“Inattentive Blindness” Causing More Pedestrian Accidents
Oregon’s Department of Transportation said that around 64 pedestrian accidents statewide in the past 5 years were caused by distracted drivers and pedestrians. Although concerns and laws surrounding distracted drivers have increased, very little is said when it comes to distracted pedestrians. People of all ages and walks of life on the streets, on public transit, and riding escalators and elevators, are engaged in the same distractions that lead to fatal car accidents.
Pedestrian Fatalities Rising
According to the National Highway Traffic Safety Administration (NHTSA), pedestrian fatalities are on the rise. Almost 5,000 pedestrian deaths and 76,000 injuries with pedestrian/traffic collisions occurred in the United States in 2012. Although no direct ties have been made to distracted walking, it is hard to ignore the rising numbers.
According to research performed by New York’s Stony Brook University, those involved in distractions such as texting were 60 per cent more likely to walk off course than those who were not walking and texting. This occurrence is referred to as “inattentive blindness”. This phenomenon is believed to be part of the evolved human brain being unable to focus on more than one thing at a time, thus making it almost impossible to walk and text.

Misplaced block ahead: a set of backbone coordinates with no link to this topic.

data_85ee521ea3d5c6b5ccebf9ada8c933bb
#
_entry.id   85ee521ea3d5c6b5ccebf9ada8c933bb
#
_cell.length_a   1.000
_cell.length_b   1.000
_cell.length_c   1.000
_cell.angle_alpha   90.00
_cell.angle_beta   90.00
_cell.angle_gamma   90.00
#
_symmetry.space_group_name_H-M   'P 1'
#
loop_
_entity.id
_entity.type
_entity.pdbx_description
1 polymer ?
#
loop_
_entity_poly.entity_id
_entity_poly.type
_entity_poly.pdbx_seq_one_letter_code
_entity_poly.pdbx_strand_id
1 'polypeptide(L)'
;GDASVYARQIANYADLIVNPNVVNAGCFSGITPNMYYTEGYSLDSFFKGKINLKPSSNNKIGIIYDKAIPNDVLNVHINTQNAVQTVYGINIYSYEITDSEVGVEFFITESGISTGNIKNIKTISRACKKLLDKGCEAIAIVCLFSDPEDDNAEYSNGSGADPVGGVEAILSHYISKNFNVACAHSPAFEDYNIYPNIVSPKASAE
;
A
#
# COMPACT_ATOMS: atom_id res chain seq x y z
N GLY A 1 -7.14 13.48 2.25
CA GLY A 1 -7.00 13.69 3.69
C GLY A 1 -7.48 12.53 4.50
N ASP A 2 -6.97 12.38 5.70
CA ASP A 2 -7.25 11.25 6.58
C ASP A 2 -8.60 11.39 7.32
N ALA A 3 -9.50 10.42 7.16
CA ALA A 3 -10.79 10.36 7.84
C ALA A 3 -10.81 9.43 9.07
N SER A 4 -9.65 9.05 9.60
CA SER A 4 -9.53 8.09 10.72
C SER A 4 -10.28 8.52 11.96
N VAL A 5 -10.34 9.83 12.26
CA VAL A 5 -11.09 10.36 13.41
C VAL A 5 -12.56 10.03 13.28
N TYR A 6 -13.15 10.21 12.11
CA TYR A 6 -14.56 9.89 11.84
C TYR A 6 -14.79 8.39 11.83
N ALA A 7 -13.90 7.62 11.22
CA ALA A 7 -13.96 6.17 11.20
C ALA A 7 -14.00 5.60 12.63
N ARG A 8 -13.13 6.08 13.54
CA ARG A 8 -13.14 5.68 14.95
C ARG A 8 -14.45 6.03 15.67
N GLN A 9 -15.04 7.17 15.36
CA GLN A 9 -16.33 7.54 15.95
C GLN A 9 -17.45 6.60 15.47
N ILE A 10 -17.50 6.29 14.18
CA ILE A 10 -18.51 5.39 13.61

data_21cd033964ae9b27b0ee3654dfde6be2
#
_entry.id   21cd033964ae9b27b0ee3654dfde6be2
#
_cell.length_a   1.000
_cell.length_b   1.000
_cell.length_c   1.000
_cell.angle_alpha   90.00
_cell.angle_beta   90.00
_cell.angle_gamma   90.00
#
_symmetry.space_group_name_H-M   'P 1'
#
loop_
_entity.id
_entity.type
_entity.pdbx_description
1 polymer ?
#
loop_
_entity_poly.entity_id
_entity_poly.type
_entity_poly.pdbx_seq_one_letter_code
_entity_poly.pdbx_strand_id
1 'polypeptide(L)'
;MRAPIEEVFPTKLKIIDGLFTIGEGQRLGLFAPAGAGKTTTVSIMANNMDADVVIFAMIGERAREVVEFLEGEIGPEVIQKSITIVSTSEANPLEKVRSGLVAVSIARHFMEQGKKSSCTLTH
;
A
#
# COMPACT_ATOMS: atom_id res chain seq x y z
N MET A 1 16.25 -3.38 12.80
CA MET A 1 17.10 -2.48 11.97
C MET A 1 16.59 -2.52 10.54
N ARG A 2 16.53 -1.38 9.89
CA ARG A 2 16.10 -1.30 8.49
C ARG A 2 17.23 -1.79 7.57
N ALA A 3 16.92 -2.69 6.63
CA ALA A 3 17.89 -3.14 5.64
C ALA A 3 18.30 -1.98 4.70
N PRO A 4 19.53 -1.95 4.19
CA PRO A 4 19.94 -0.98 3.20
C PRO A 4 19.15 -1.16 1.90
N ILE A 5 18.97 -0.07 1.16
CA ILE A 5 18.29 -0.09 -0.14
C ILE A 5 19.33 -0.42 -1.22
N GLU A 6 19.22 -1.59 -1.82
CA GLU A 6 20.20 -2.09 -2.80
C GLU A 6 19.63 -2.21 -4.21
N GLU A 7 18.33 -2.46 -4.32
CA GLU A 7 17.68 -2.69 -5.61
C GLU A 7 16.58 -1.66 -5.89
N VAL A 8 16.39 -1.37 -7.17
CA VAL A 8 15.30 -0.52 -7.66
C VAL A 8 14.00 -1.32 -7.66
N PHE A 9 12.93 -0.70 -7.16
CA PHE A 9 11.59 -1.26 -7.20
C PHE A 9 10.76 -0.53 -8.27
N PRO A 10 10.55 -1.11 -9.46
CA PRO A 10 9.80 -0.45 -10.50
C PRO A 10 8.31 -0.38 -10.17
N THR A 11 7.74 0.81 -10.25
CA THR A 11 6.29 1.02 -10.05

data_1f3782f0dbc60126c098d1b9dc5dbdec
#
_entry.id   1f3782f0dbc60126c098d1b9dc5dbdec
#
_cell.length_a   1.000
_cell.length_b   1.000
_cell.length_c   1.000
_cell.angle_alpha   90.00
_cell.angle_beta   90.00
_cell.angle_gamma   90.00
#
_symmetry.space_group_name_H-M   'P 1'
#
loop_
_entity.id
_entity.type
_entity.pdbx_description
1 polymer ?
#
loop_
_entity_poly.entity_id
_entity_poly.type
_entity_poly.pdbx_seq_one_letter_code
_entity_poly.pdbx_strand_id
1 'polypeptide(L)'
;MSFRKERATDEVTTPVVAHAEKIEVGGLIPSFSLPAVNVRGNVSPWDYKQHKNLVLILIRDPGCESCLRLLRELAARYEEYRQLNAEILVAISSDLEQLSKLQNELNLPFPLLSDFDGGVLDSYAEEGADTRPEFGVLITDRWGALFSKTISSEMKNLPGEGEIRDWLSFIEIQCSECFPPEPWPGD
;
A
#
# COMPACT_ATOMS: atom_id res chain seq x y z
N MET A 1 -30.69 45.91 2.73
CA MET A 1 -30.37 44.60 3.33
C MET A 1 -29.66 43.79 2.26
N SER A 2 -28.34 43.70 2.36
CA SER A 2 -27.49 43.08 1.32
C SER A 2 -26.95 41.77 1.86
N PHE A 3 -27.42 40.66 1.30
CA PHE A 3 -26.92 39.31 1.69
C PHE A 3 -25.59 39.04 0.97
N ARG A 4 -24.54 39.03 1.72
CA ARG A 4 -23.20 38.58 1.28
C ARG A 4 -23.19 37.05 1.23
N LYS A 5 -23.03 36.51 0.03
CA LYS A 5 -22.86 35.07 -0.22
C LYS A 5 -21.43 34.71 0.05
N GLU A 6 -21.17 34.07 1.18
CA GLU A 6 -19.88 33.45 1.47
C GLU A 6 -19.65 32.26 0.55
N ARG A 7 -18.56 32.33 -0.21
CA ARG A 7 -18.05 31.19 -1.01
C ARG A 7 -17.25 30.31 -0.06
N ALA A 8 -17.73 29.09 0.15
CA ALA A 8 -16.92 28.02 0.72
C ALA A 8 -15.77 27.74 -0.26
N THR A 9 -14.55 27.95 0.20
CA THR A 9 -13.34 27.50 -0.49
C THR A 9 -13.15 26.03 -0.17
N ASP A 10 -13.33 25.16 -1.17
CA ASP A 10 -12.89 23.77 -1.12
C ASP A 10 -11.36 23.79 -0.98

Common multi-tasking acts in which pedestrians engage include listening to music with sound blocking headphones, reading, texting, and using hand held devices for phone calls. All of these distractions can cause a pedestrian to step out into traffic, collide with other pedestrians or even cause bicycle accidents.
Kuzel et al. (2008b) reviewed collisions involving pedestrians who were distracted by headphones. They found that pedestrians were involved with collisions with all types of vehicles when they were distracted by “auditory activities” at common crossroads and while walking or crossing the street.
Many different and often surprising precautions have been taken to help prevent pedestrian accidents, including a jay walking and texting fine of $85 in Fort Lee, New Jersey, and lamp posts in London, England being padded to reduce injuries to distracted walkers.
To avoid a pedestrian accident the following rules should be followed:
- Do not wear headphones or at least keep the volume low
- Do not talk on a cell phone while crossing a street
- Always remain aware of traffic
- Stop walking when texting
In Portland, Oregon, Dwyer Williams Cherkoss Attorneys, PC is familiar with the injuries and dangers associated with pedestrian accidents. Our attorneys have extensive experience in personal injury lawsuits and handle a wide range of cases. If you or someone you know has been injured in a pedestrian accident, we invite you to call our offices today at (541) 617-0555.